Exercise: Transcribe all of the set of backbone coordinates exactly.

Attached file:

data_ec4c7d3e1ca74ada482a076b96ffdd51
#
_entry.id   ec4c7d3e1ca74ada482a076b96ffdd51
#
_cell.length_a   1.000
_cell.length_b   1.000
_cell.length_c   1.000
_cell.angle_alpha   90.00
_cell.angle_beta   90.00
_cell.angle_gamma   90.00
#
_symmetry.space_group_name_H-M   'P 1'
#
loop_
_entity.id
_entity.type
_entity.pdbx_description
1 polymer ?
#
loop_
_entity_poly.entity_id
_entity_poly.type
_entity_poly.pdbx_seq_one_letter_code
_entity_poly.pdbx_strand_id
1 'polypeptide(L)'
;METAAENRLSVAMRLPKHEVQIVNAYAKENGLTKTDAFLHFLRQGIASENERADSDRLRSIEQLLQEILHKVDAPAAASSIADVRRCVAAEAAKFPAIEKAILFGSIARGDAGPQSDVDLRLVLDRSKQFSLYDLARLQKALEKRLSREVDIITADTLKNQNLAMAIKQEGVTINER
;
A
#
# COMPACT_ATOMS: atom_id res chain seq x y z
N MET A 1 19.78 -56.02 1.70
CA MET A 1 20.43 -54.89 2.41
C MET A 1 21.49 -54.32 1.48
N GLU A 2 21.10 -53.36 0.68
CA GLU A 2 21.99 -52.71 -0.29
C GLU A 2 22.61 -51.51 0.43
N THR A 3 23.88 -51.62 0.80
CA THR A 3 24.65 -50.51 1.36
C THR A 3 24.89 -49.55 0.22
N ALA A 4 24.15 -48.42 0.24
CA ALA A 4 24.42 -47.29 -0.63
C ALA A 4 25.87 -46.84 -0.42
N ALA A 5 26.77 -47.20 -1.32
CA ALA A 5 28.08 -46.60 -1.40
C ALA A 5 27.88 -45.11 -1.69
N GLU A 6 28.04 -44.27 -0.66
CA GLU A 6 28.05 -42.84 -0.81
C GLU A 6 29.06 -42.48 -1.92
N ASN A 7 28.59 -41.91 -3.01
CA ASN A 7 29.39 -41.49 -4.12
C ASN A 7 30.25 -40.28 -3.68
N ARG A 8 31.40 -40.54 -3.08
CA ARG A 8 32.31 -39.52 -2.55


data_ec4c7d3e1ca74ada482a076b96ffdd51
#
_entry.id   ec4c7d3e1ca74ada482a076b96ffdd51
#
_cell.length_a   1.000
_cell.length_b   1.000
_cell.length_c   1.000
_cell.angle_alpha   90.00
_cell.angle_beta   90.00
_cell.angle_gamma   90.00
#
_symmetry.space_group_name_H-M   'P 1'
#
loop_
_entity.id
_entity.type
_entity.pdbx_description
1 polymer ?
#
loop_
_entity_poly.entity_id
_entity_poly.type
_entity_poly.pdbx_seq_one_letter_code
_entity_poly.pdbx_strand_id
1 'polypeptide(L)'
;METAAENRLSVAMRLPKHEVQIVNAYAKENGLTKTDAFLHFLRQGIASENERADSDRLRSIEQLLQEILHKVDAPAAASSIADVRRCVAAEAAKFPAIEKAILFGSIARGDAGPQSDVDLRLVLDRSKQFSLYDLARLQKALEKRLSREVDIITADTLKNQNLAMAIKQEGVTINER
;
A
#
# COMPACT_ATOMS: atom_id res chain seq x y z
N MET A 1 19.78 -56.02 1.70
CA MET A 1 20.43 -54.89 2.41
C MET A 1 21.49 -54.32 1.48
N GLU A 2 21.10 -53.36 0.68
CA GLU A 2 21.99 -52.71 -0.29
C GLU A 2 22.61 -51.51 0.43
N THR A 3 23.88 -51.62 0.80
CA THR A 3 24.65 -50.51 1.36
C THR A 3 24.89 -49.55 0.22
N ALA A 4 24.15 -48.42 0.24
CA ALA A 4 24.42 -47.29 -0.63
C ALA A 4 25.87 -46.84 -0.42
N ALA A 5 26.77 -47.20 -1.32
CA ALA A 5 28.08 -46.60 -1.40
C ALA A 5 27.88 -45.11 -1.69
N GLU A 6 28.04 -44.27 -0.66
CA GLU A 6 28.05 -42.84 -0.81
C GLU A 6 29.06 -42.48 -1.92
N ASN A 7 28.59 -41.91 -3.01
CA ASN A 7 29.39 -41.49 -4.12
C ASN A 7 30.25 -40.28 -3.68
N ARG A 8 31.40 -40.54 -3.08
CA ARG A 8 32.31 -39.52 -2.55